So we know that Smedley Butler was all of that and then some, but the real story is still to come. Although he had risen into the General ranks, Smedler was passed over for Commandant of the Marine Corps position when it suddenly became vacant in 1930 by the unexpected death of Wendell C. Neville.
Smedley Butler had plenty of political enemies and the list included President Hoover. He was towing the line, but then was threatened with a court-martial due to an uncomplimentary comment regarding Italian dictator Benito Mussolini. Unable to stand the lack of apparent reason, Butler retired from active duty soon thereafter.
Things were really bad for Americans during the height of the Great Depression, and it didn't give people confidence when two U.S. Army cavalry regiments descended upon the nation's capitol where 20,000 American WWI veterans and their wives and children were camped out in protest over not being paid what Uncle Sam promised.
Under the command of Douglas McArthur, soldiers used rifles, bayonets, and tear gas to scatter the so-called Bonus Army and lit their temporary town on fire. It was Americans attacking Americans.
These veterans had been promised a pension by the government in 1924, that they would not receive for another 13 years.
Tension was in the air, and talk of revolution grew. This is a time when some of the nation's wealthiest men and tycoons began to seriously contemplate taking matters into their own hands. The election of Democrat Franklin Delano Roosevelt and his promised New Deal was the icing on the cake for the plotting businessmen.
They especially had a problem with reforms that led to the decoupling of American currency from the gold standard. Along with that, Roosevelt enacted many corporate regulations. His ambitious plans to jump start the nation's depressed economy has controversial points much like Barack Obama's Stimulus Plan.
In this retired and well regarded Medal of Honor wearing Marine, people who would quietly overthrow the elected government, envisioned an extraordinary representative. What a mistake that was.
Smedley Butler was visited by a pair of men in July 1933 who urged him to run for the office of National Commander of the American Legion, an influential organization of veterans.
One of those men was Gerald MacGuire, who would visit Butler numerous times claiming to represent a group called The Committee for a Sound Dollar. This group's purpose was to pressure the president to reinstate the gold standard.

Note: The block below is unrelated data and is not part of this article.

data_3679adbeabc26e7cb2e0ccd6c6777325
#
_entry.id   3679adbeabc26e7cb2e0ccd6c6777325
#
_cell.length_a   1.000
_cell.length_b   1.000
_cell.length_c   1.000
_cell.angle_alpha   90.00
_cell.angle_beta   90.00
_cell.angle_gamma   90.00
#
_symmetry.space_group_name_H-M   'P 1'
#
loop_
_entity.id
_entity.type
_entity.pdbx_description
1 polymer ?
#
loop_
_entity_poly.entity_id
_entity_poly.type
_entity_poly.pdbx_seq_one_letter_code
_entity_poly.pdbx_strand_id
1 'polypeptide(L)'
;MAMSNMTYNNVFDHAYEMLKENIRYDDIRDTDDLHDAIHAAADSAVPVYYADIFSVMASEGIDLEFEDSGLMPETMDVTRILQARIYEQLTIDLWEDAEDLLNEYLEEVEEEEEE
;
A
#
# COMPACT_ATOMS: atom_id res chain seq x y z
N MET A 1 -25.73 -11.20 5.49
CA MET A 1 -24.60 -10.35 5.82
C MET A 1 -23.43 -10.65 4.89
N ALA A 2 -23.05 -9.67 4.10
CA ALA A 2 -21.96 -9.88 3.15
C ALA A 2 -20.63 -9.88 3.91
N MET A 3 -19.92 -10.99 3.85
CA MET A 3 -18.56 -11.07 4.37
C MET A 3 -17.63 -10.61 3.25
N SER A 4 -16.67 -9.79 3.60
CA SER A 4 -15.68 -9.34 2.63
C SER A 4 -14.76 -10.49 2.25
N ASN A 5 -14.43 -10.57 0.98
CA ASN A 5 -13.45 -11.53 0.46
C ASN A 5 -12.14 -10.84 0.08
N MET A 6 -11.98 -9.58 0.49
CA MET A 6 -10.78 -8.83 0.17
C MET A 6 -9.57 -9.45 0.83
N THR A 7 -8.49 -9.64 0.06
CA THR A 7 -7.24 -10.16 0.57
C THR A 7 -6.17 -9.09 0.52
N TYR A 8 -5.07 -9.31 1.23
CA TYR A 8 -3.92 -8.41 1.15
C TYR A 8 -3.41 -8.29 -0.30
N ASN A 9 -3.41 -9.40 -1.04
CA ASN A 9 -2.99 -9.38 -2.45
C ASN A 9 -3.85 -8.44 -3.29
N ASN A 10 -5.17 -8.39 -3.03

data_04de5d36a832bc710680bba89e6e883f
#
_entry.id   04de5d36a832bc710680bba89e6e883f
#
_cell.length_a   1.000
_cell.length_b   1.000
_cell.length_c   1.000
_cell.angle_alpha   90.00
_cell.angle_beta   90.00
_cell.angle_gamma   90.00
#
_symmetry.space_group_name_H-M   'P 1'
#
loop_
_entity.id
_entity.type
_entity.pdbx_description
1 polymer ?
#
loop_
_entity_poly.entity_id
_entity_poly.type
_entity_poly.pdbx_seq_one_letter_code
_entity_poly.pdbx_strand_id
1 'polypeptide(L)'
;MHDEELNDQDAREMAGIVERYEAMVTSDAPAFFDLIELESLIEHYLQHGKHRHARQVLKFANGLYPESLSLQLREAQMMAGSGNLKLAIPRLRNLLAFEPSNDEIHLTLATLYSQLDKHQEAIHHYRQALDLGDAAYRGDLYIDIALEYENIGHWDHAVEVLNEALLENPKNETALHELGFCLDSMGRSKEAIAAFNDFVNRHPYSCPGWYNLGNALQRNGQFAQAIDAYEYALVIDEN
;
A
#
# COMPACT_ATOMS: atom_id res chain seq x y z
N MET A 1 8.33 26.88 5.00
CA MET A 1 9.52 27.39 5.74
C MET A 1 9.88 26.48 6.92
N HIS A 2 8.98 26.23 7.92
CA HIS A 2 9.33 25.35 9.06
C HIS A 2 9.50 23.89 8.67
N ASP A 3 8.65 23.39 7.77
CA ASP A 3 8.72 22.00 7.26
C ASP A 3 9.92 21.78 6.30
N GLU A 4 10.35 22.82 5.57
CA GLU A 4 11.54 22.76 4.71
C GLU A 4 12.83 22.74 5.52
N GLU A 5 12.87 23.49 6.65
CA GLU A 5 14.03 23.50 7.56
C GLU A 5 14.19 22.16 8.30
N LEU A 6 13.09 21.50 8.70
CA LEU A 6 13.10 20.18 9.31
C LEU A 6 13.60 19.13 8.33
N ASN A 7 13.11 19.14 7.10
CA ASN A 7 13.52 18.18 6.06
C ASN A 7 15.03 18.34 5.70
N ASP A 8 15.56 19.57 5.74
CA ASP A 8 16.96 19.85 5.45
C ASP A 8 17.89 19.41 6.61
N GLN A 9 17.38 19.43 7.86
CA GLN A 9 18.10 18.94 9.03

Butler was told the group had plenty of political support in high places, and the financial backing of some of the country's most affluent individuals and successful corporations.
MacGuire reasoned that because Mussolini's fascist government had successfully restored Italy's industrial viability, it served as an ideal model for repairing America's impoverished economy.
According to the plan, Roosevelt and other existing American leaders would only be figureheads. The policies would be the job of none other than an extremely respected American named Smedley Butler, who would occupy a new cabinet position: The Secretary for General Affairs.
Butler was quick enough to keep his cool, nod his head and express interest in the plan. Enough information was leaked to him that he was able to take his case to the government. What a disappointment that would be.
Butler should have had the power to bring these men to justice for plotting against the very heart of the U.S. government. The evidence against MacGuire surged when he produced big cash resources and made what some called "eerily accurate predictions" regarding personnel changes in the White House.
MacGuire talked about the still-secret but soon-to-be-announced American Liberty League, a high-profile group of extremely rich Americans who claimed their purpose was to "defend and uphold the Constitution."
The League was comprised of wealthy Americans including the leaders of DuPont, JP Morgan, US Steel, General Motors, Standard Oil, Colgate, Heinz Foods, Chase National Bank, and Goodyear Tire. There are some who claim that Prescott Bush– father to the 41st US President and grandfather to the 43rd– was also entangled in the scheme.
But the nation that Butler stood tall and fast for so many times, apparently didn't want any commotion, and no criminal charges arose from Butler's disclosure of events to the federal government. The prominent men implicated in the plot were immediately excused from testifying. Does that sound familiar?
Quickly, all mention of their names was scrubbed from the committee's public report.
The official document stated that "the Committee has ordered stricken therefrom certain immaterial and incompetent evidence, or evidence which was not pertinent to the inquiry."
No Marine or soldier should be asked to betray their country, or to perform any job when there are better resolutions at hand than military force.
Major General Smedley Butler demonstrated that true patriotism does not mean blind allegiance to government policies with which one does not agree. To Hell with war.
The video below features Graham Frye performing Smedley Butler's famous speech, "War is a Racket":